For a serious splurge, book a room at Fontecruz Sevilla, a centrally located, terraced oasis with strikingly elegant décor and incredible views of Sevilla's hottest tourist attractions. The Gran Meliá Colón is another luxury option, with a setting that effortlessly blends tradition and modernity. The recently renovated Barceló Renacimiento earns its five-star rating with plush, classically appointed rooms. For budget lodgings, opt for the Hotel Puerta de Sevilla, an inexpensive choice with charming décor, including traditional azulejos tilework.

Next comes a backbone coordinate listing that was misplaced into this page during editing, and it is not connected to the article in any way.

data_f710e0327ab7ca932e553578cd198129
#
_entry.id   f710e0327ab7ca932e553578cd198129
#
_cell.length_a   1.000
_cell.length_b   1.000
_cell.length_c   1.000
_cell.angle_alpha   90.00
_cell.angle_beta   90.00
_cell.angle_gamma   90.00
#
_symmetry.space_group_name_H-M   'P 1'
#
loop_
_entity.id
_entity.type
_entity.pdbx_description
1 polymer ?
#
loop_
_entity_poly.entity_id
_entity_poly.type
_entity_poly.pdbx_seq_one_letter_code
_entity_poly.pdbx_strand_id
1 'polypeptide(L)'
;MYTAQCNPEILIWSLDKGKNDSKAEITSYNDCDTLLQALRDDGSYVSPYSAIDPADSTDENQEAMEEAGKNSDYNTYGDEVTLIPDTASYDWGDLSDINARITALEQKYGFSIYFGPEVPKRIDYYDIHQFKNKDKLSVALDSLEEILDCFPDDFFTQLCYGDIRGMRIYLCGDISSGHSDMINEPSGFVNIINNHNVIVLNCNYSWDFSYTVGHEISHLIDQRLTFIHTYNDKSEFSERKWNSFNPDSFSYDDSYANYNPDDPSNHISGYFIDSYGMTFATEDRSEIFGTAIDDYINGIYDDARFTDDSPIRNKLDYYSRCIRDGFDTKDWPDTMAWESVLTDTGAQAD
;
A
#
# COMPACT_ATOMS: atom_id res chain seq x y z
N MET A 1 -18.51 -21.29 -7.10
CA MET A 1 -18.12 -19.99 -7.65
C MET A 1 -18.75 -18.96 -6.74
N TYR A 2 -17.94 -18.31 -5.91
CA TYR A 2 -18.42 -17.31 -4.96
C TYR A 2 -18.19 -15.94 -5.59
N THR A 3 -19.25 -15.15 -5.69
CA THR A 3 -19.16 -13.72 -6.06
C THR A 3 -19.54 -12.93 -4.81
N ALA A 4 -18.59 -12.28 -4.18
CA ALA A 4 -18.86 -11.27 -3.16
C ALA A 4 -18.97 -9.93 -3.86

Old meets new in seaside Málaga, a traditional Andalusian port city eager to embrace the 21st century while still retaining its Moorish roots. You'll find even better Islamic ruins as you continue on your Andalusia road trip in Granada and Córdoba, but you can get a glimpse of the medieval sites to come at Málaga's 11th-century palace and fortress Alcazaba, which displays a partially excavated Roman amphitheater and a collection of artifacts at its Museo Arqueológico. The Castillo de Gibralfaro also has ruins and ramparts with spectacular views. Málaga is truly set apart from the rest of Andalusia by its artistic history. The Museo Picasso Málaga displays an extensive collection honoring the painter in his birthplace. Serious cubism fans can continue their tour at the Casa Natal de Picasso, where the 20th-century master lived until moving to the north of Spain at the age of 9. Nature lovers can partake in a trail walk through the Parque Natural de Los Montes de Málaga, a little northeast of the city. Málaga is also the gateway to the Costa del Sol, Spain's answer to the French Riviera, filled with luxurious and sophisticated beach resorts. Get your own shoreline fix at one of the city's fantastic beaches, like Playa de la Malgueta, Playa de Pedregalejo, or Playa del Palo. The city also boasts especially exuberant nightlife and you can party hard at any of the bars near Plaza de la Merced, Plaza Mitjana, and Plaza de Uncibay.